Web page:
1.  Technology expert: You have the knowledge of tests and data, you have knowledge of curriculum, now you have to figure out the area of technology, and how to fit it in with the needs of your particular child.  It really helps when you have different companies with different products trying to meet the same needs, so you have multiple items to research for only one need area (see speech to text for an example). If you haven’t walked down this road, it’s important to realize every child is different, so even if one “expert” recommends it, you may not know until it is tried with your particular child!  There’s no guarantee you’ll even have your child’s buy-in on this road as well, so there may be some trial and error to it. At this point, there can already be complete exhaustion, and a feeling of being overwhelmed, but this is where all the above can make no difference unless you understand how important the role of 5 is, and where the parent needs to have their firmest enter…


  1. Attorney: Once you have gathered all of the above data, have individualized it to your specific child, and think you have your arguments ready, you now get to research your state standards and the federal IDEA law.  Common Core has standards by subject at the state level that your district is likely using to consider if your child has a disability (in Iowa), and what kind of help they receive (or where your district may pull out the “good grades” refusal).  You have to have knowledge of what these expectations are, but you also need to have a general working idea of the federal law as district personnel may not, or they may count on parents lacking the knowledge and understanding. Parents are not always given correct information, and access to these pieces during a meeting can aid in the appropriate processes being carried out, the appropriate testing being conducted, or the appropriate services being offered.  It helps to have these documents and information available at your fingertips during school meetings.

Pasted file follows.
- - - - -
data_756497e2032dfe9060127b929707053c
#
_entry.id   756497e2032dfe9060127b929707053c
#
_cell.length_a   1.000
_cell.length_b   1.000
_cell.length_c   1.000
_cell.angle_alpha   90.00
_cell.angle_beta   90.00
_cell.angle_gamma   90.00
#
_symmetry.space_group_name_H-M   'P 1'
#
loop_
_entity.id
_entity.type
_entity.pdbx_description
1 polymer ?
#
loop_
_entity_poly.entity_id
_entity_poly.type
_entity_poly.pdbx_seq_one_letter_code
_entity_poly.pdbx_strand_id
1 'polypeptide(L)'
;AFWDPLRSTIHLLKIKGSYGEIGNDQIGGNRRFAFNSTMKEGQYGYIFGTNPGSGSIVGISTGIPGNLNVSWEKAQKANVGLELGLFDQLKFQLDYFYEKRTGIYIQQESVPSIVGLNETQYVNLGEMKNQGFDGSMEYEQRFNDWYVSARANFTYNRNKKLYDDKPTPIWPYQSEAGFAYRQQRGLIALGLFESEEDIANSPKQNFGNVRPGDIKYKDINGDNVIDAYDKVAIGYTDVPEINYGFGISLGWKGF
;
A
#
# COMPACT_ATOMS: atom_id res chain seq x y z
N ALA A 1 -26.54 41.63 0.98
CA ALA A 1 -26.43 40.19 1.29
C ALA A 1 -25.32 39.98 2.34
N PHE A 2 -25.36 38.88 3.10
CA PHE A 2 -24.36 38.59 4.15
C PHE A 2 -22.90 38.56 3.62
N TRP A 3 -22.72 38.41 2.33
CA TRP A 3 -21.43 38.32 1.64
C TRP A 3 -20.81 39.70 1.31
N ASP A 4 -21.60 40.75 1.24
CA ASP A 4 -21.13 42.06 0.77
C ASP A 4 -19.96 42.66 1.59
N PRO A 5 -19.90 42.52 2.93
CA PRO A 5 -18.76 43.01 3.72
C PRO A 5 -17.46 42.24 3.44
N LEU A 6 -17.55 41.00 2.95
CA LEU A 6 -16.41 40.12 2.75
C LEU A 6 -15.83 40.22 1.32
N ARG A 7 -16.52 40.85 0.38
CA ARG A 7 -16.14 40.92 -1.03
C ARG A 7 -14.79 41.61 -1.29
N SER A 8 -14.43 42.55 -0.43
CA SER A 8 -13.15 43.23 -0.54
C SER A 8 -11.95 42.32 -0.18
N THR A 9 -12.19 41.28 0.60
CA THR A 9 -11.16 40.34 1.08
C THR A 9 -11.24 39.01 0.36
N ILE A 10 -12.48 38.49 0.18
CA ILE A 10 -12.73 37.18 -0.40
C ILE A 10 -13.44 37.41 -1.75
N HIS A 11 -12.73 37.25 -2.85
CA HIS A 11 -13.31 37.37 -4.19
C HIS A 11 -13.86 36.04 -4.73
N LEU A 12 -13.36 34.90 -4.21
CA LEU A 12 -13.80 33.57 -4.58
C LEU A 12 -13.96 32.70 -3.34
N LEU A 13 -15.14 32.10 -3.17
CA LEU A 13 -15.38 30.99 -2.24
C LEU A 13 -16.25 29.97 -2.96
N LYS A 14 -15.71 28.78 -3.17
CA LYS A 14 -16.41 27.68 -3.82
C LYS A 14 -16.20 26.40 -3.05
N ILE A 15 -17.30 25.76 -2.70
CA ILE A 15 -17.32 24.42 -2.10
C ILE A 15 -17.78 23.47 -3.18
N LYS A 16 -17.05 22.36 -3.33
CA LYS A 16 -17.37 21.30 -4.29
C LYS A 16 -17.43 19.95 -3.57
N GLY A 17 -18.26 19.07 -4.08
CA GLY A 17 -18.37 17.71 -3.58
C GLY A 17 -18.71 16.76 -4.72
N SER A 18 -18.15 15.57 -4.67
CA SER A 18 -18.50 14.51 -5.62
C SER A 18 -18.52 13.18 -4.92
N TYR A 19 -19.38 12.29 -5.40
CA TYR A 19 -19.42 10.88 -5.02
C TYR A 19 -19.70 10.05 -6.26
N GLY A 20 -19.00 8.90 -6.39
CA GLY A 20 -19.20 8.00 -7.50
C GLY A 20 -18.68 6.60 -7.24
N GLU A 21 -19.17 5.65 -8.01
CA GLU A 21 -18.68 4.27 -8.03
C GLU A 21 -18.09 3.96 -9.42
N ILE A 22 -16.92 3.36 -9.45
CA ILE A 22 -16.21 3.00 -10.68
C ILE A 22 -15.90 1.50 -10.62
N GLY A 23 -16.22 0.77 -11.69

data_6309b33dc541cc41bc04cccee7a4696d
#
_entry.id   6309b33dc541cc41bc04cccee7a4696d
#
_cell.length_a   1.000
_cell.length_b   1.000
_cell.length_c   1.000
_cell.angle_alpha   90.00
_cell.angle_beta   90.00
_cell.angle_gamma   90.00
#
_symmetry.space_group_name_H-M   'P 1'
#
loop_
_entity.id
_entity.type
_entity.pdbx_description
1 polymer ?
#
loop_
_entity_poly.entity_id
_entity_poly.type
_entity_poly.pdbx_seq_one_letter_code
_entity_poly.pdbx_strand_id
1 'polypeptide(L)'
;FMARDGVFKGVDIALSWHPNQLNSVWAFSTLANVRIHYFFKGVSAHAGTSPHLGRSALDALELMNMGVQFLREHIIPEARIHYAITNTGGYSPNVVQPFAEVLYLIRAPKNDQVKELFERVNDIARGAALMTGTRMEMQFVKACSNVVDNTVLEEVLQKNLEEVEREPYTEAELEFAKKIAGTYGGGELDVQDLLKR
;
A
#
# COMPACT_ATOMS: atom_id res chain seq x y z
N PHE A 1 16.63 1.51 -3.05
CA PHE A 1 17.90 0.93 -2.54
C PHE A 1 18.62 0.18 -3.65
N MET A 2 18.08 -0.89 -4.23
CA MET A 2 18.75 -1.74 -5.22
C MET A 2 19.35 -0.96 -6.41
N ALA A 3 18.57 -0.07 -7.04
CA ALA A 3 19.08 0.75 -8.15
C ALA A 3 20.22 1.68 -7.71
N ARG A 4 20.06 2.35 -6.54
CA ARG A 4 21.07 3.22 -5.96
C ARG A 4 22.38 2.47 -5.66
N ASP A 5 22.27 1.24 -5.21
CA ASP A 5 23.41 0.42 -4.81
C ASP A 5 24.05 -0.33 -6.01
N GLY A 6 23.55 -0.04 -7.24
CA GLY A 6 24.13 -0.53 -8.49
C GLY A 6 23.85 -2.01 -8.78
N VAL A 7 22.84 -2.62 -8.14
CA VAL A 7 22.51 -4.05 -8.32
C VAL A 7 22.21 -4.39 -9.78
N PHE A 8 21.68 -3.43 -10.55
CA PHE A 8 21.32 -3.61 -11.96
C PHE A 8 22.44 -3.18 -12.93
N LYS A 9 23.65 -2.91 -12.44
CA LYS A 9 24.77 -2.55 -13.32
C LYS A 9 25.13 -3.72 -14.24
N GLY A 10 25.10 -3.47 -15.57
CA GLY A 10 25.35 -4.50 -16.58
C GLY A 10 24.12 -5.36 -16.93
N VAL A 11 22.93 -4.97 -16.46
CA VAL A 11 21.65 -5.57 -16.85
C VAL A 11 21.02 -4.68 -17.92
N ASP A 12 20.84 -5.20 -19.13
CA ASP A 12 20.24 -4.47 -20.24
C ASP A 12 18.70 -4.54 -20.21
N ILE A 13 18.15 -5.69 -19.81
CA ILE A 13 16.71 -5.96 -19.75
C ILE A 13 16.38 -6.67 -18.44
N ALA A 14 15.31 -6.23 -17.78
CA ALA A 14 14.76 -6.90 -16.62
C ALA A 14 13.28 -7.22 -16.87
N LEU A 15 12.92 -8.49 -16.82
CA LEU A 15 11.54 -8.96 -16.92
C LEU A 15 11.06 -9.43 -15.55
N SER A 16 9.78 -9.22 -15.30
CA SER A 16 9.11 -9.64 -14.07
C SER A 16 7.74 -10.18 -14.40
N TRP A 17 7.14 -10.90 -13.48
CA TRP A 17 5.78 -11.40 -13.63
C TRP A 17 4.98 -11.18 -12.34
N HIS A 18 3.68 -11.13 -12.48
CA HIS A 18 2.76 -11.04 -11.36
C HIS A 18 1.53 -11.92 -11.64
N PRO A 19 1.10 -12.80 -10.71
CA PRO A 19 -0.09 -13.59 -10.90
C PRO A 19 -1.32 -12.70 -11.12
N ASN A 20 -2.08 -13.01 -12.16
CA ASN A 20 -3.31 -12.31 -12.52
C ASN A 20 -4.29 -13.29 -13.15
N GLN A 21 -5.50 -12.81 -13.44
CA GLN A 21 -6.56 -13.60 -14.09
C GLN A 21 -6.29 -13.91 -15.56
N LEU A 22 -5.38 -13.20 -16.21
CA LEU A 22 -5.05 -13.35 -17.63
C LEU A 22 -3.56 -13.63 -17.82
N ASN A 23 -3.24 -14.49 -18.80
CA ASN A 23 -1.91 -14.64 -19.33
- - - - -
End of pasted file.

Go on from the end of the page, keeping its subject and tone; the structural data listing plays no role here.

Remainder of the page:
So parents, please know that the responsibility for knowing what your child needs, and if their needs are being met, will rely on YOU.

Parents may elect to take these roles on themselves with many resources out there (Facebook groups, other parents, local supports, etc), or they may elect to hire advocates or attorneys. Either way, parents need to be armed with the roles they will need to play in order to best meet their child’s needs.  And, unfortunately, even if you have covered 1-7 well, the district may still say “no”, and you may have to use your procedural safeguards to file a state complaint or a due process, and have a judge decide.  Whatever your journey, you are your child’s best advocate, as you know them best.

Always advocating and empowering parents to advocate!

Kara Wishman is a homeschool mother who tutors in the Orton-Gillingham method (Wilson), and is a parent advocate for families needing 504/IEP help.  In getting her children’s educational needs met both at home and in public schools, she has gained much expertise in the areas where children who struggle to read need help. She used this knowledge to help others by becoming a parent advocate at 504 and IEP meetings, volunteering with Decoding Dyslexia Iowa, and becoming an Orton-Gillingham tutor at Aspire Academy using the Wilson program.  Kara is a guest blogger for Aspire Academy, and we appreciate her viewpoints expertise.